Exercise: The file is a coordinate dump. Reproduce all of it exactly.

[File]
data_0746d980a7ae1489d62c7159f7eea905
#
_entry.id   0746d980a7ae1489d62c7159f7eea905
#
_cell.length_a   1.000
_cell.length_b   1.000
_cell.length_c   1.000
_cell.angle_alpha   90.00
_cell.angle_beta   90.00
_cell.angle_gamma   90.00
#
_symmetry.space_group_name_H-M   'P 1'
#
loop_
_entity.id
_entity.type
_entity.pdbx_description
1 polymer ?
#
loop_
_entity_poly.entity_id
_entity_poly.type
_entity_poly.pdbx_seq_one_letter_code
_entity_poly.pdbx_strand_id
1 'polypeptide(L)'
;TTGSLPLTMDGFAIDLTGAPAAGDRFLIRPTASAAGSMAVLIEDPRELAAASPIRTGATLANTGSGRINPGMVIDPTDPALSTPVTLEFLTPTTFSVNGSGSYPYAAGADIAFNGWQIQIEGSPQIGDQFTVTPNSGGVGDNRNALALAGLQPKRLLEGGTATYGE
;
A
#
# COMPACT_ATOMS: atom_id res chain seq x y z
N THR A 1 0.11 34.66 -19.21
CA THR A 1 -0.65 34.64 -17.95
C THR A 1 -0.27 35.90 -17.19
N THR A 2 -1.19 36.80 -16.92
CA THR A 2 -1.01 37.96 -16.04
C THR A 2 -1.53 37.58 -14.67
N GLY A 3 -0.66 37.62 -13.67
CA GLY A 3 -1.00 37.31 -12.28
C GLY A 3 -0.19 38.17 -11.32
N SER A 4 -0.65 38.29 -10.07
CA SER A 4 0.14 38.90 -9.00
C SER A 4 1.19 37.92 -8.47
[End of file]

data_0746d980a7ae1489d62c7159f7eea905
#
_entry.id   0746d980a7ae1489d62c7159f7eea905
#
_cell.length_a   1.000
_cell.length_b   1.000
_cell.length_c   1.000
_cell.angle_alpha   90.00
_cell.angle_beta   90.00
_cell.angle_gamma   90.00
#
_symmetry.space_group_name_H-M   'P 1'
#
loop_
_entity.id
_entity.type
_entity.pdbx_description
1 polymer ?
#
loop_
_entity_poly.entity_id
_entity_poly.type
_entity_poly.pdbx_seq_one_letter_code
_entity_poly.pdbx_strand_id
1 'polypeptide(L)'
;TTGSLPLTMDGFAIDLTGAPAAGDRFLIRPTASAAGSMAVLIEDPRELAAASPIRTGATLANTGSGRINPGMVIDPTDPALSTPVTLEFLTPTTFSVNGSGSYPYAAGADIAFNGWQIQIEGSPQIGDQFTVTPNSGGVGDNRNALALAGLQPKRLLEGGTATYGE
;
A
#
# COMPACT_ATOMS: atom_id res chain seq x y z
N THR A 1 0.11 34.66 -19.21
CA THR A 1 -0.65 34.64 -17.95
C THR A 1 -0.27 35.90 -17.19
N THR A 2 -1.19 36.80 -16.92
CA THR A 2 -1.01 37.96 -16.04
C THR A 2 -1.53 37.58 -14.67
N GLY A 3 -0.66 37.62 -13.67
CA GLY A 3 -1.00 37.31 -12.28
C GLY A 3 -0.19 38.17 -11.32
N SER A 4 -0.65 38.29 -10.07
CA SER A 4 0.14 38.90 -9.00
C SER A 4 1.19 37.92 -8.47